It turns out that saving and loading presets is a slightly more interesting topic than you might imagine. Today I’m going to pick up where I left off yesterday with some basics – we’ll get into a more customized approach later in the week.
When I’m talking about saving a Rack as a preset (like the Reverb rack demonstrated yesterday), I’m generally not concerned about the actual effect parameters (decay time and so on). Instead, I’m just interested in saving the configuration of the rack – in this case, how the Macro knobs are mapped.
I actually don’t use effect presets very much. Generally, I’m happy to start off with an effect in it’s default state and tweak to taste. Racks are another story. It can take quite some time to configure a rack, and in the case of yesterday’s example, the entire point of the rack is to save time later, so saving it is absolutely necessary.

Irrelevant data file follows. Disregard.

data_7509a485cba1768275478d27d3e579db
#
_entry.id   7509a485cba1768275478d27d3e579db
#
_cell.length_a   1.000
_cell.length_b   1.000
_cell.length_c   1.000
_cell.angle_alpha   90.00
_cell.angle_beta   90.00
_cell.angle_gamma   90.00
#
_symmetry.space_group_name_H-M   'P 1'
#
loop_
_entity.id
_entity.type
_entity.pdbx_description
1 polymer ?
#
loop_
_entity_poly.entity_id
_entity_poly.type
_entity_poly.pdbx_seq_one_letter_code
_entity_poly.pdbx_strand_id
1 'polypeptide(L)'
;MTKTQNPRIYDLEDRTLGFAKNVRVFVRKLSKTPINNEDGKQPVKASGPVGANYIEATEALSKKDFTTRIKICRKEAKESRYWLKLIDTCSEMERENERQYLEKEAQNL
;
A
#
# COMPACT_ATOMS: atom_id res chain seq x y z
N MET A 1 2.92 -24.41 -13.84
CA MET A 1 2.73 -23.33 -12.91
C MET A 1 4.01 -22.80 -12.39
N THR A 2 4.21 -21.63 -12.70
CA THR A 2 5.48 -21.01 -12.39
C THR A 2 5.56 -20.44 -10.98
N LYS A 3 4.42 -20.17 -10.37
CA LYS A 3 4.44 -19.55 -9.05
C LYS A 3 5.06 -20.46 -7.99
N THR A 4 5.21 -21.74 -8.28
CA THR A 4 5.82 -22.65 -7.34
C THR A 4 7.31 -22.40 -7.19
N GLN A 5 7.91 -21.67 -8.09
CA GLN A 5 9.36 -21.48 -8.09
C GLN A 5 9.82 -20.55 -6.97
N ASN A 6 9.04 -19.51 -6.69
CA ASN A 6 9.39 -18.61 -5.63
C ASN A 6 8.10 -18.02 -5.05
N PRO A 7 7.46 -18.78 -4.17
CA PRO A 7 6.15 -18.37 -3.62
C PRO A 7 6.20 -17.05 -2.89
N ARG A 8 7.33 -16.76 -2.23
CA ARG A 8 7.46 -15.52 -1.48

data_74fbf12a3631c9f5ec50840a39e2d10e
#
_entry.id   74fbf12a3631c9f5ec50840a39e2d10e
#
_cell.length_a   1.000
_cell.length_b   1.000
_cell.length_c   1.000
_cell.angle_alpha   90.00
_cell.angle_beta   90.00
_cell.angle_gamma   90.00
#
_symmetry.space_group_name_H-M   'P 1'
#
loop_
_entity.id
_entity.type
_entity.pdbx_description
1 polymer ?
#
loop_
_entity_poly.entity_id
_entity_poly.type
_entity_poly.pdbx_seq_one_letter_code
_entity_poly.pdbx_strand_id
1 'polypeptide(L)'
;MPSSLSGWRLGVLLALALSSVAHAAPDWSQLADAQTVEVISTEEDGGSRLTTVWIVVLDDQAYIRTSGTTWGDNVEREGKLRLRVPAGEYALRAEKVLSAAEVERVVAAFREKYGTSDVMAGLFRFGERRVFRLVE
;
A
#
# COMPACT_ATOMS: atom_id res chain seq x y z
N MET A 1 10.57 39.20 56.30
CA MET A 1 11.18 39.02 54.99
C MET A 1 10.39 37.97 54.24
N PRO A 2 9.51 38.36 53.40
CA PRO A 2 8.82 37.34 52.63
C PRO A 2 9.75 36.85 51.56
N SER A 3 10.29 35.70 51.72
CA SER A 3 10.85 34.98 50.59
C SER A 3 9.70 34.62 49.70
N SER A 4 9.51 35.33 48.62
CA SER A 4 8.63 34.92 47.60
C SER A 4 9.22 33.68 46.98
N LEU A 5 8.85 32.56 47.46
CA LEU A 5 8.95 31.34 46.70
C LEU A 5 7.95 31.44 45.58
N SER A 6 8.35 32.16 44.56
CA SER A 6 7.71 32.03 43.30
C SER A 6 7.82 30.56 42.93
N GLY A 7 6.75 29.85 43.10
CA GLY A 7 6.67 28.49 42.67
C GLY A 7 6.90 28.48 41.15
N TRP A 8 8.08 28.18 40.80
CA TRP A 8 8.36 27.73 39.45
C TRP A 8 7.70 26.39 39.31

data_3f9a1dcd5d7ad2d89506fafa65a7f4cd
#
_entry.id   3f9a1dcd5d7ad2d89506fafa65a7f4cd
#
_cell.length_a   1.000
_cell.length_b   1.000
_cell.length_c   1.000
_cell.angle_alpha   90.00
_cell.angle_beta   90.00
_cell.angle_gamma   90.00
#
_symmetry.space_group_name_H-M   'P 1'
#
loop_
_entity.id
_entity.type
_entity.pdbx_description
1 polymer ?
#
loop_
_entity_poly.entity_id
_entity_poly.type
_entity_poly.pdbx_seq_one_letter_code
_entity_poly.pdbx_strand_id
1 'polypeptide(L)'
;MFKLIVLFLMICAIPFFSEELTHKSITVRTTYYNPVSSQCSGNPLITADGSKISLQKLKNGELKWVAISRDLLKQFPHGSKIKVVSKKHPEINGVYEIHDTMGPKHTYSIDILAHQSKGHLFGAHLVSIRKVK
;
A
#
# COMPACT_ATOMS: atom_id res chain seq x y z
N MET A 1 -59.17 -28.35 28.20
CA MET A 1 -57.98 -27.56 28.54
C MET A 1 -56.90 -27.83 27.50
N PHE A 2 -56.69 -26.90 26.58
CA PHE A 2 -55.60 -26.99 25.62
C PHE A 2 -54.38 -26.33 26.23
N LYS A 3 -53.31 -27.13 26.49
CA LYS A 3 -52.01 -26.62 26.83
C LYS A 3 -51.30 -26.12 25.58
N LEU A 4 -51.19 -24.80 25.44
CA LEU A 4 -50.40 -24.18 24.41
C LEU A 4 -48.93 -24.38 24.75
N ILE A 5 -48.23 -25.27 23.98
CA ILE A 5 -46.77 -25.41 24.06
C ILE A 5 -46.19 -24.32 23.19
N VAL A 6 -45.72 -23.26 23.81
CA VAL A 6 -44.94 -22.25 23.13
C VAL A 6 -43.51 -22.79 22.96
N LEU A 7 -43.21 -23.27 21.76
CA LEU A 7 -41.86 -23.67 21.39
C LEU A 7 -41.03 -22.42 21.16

To save the new Reverb rack, all you have to do is click the Save switch on the rack. Be aware that there is also a Save switch on the Reverb as well (at the far right) – leave this one alone for the time being.
I’ve adopted the naming convention of starting all of my default racks with an underscore (“_”). This makes it clear what the preset is, and forces all of the default racks to sort to the top of the list (after any preset folders, as you’ll see above).
The Save switch within the Reverb should only be used to save a particular reverb sound. Presets saved this way will appear under Reverb in the device browser and can be used individually or as part of a rack. More on this tomorrow…